2013 Lectureship Recipient

Professor L.S. Fan

Department of Chemical and Biomolecular Engineering
Ohio State University

Abstract

"Chemical Looping Technology"

The concept of chemical looping reactions has been widely applied in chemical industries. Fundamental research on chemical looping reactions has also been applied to energy systems. Fossil fuel chemical looping applications were used with the steam-iron process for coal from the 1900s to the1940s and were demonstrated at a pilot scale with the carbon dioxide acceptor process in the 1960s and 1970s. There are presently no chemical looping processes using carbonaceous fuels in commercial operation. A key factor that hampered the continued use of these earlier processes was the inadequacy of the reactivity and recycleability of the looping particles. This factor led to unsustainable operation of the process. With CO2 emission control now of great concern, interest in chemical looping technology has resurfaced due to their unique ability to generate a sequestration-ready CO2 stream.
This presentation will describe the fundamental and applied aspects of modern chemical looping technology that utilizes fossil and other carbonaceous feedstock. The presentation will discuss the reaction chemistry, ionic diffusion mechanisms, metal oxide synthesis and thermodynamics, reactor design, and system engineering along with energy conversion efficiency and economics of the Coal-Direct and Syngas Chemical Looping Processes being developed at the author’s lab. Further, CO2 emission control using the chemical looping technology will be illustrated and compared with other CO2 capture methods. Potential for selective oxidation in the production of fuels and chemicals, as well as solar based chemical looping technology, will also be discussed.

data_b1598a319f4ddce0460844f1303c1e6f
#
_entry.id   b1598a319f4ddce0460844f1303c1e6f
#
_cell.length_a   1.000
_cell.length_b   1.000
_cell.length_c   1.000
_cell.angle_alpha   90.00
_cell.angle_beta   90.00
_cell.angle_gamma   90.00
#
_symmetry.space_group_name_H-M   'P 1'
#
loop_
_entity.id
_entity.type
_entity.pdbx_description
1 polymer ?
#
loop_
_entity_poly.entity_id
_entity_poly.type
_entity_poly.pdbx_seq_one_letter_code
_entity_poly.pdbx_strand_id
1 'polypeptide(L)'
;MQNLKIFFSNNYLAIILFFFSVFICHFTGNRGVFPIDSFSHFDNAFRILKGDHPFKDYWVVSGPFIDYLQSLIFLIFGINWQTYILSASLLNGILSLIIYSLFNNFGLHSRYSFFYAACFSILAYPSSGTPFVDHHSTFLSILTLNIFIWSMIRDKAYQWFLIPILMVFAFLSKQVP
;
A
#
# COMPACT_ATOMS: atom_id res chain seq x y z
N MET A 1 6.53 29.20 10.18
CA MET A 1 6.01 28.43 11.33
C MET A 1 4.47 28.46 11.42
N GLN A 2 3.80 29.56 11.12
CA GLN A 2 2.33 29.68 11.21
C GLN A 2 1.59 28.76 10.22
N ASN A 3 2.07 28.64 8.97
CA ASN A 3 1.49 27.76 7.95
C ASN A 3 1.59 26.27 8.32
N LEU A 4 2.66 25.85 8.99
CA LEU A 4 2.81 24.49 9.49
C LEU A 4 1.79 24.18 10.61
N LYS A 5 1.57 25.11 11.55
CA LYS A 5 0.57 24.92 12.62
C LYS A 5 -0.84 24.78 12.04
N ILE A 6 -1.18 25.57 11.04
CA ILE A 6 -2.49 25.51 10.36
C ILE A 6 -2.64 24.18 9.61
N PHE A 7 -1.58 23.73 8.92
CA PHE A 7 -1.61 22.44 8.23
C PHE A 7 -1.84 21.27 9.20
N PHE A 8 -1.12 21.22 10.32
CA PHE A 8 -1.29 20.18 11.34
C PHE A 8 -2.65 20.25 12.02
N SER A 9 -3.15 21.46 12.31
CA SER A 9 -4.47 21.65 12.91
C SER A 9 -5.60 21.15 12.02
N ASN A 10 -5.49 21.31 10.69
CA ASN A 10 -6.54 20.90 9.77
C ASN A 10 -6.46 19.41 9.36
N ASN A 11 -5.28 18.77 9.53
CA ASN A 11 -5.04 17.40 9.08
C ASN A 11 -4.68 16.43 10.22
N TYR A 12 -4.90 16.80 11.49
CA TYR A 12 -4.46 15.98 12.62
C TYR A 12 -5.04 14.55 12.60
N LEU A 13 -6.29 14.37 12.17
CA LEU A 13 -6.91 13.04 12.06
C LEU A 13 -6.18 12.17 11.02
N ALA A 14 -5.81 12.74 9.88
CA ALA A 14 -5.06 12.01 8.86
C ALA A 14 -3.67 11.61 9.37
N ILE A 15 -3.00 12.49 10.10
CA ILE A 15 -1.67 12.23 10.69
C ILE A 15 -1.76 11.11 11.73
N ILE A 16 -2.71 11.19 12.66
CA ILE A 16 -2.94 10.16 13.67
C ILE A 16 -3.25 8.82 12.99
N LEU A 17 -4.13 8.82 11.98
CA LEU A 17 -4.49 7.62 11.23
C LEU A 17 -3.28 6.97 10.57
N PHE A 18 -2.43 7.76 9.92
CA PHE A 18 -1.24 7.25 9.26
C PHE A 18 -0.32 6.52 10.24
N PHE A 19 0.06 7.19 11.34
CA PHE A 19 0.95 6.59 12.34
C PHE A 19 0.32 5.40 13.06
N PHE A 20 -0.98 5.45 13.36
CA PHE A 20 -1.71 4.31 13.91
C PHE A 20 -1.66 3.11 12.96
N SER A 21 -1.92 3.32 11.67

Abstract

"Chemical Engineering Education in Particles Flows"

Particles are used extensively in industry and represent more than 60% of industrial products or their intermediates. These particles are of sizes varying from nano to cm and with diverse chemical and physical properties and industrial applications in chemical, biochemical, pharmaceutical, agricultural, petrochemical, and metallurgical engineering. The fields covering particles are of interdisciplinary nature. Work related to particles includes such topics as particle synthesis, flows, reactions, and reactors. Education in particle technology is thus important. The traditional curriculum in chemical engineering on flows mainly deals with fluid, gas or liquid. Particles, however are not well represented. The formation of the Particle Technology Forum by AIChE in 1992 has helped promote awareness of the importance of this subject. Much progress has been made since then. However much still remains to be accomplished. This presentation will focus on the flows of particles at sizes ranging from micron to centimeter currently found in much of the industrial systems. There are significant differences in solid transport and fluid transport. Fluid transport can be driven by shear, by pump or by compressor, but solid transport involves complex fluid-solid interaction and solid-solid collision. Their motion is also commonly driven by gravity. This presentation will discuss particle science and technology education in chemical engineering with specific focus on solid flow principles. A survey of particle courses taught in various universities worldwide will be given with the basic learning concepts in particle mechanics highlighted as the foundation for teaching solid flows. Subjects of pertinence to chemical engineers including computational fluid dynamics, measurement techniques and industrial practices will also be discussed.